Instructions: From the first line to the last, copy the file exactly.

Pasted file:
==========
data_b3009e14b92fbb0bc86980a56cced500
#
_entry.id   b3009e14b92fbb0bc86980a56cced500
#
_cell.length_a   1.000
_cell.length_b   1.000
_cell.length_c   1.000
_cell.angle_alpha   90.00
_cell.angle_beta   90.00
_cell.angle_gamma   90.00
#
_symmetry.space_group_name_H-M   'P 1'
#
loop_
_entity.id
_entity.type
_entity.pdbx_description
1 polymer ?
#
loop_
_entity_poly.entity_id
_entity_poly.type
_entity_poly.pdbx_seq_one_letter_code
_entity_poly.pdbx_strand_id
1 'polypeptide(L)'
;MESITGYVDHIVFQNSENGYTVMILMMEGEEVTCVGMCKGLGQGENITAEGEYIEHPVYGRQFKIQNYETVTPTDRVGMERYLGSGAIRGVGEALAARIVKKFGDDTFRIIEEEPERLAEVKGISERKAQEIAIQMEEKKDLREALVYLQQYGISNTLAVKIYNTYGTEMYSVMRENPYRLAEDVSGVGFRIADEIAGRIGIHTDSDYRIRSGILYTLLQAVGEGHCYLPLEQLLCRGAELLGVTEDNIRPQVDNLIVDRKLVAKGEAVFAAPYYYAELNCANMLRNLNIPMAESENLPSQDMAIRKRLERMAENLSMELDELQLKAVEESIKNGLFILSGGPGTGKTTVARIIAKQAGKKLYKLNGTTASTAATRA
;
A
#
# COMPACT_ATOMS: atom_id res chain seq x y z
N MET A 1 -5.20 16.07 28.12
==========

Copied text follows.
data_b3009e14b92fbb0bc86980a56cced500
#
_entry.id   b3009e14b92fbb0bc86980a56cced500
#
_cell.length_a   1.000
_cell.length_b   1.000
_cell.length_c   1.000
_cell.angle_alpha   90.00
_cell.angle_beta   90.00
_cell.angle_gamma   90.00
#
_symmetry.space_group_name_H-M   'P 1'
#
loop_
_entity.id
_entity.type
_entity.pdbx_description
1 polymer ?
#
loop_
_entity_poly.entity_id
_entity_poly.type
_entity_poly.pdbx_seq_one_letter_code
_entity_poly.pdbx_strand_id
1 'polypeptide(L)'
;MESITGYVDHIVFQNSENGYTVMILMMEGEEVTCVGMCKGLGQGENITAEGEYIEHPVYGRQFKIQNYETVTPTDRVGMERYLGSGAIRGVGEALAARIVKKFGDDTFRIIEEEPERLAEVKGISERKAQEIAIQMEEKKDLREALVYLQQYGISNTLAVKIYNTYGTEMYSVMRENPYRLAEDVSGVGFRIADEIAGRIGIHTDSDYRIRSGILYTLLQAVGEGHCYLPLEQLLCRGAELLGVTEDNIRPQVDNLIVDRKLVAKGEAVFAAPYYYAELNCANMLRNLNIPMAESENLPSQDMAIRKRLERMAENLSMELDELQLKAVEESIKNGLFILSGGPGTGKTTVARIIAKQAGKKLYKLNGTTASTAATRA
;
A
#
# COMPACT_ATOMS: atom_id res chain seq x y z
N MET A 1 -5.20 16.07 28.12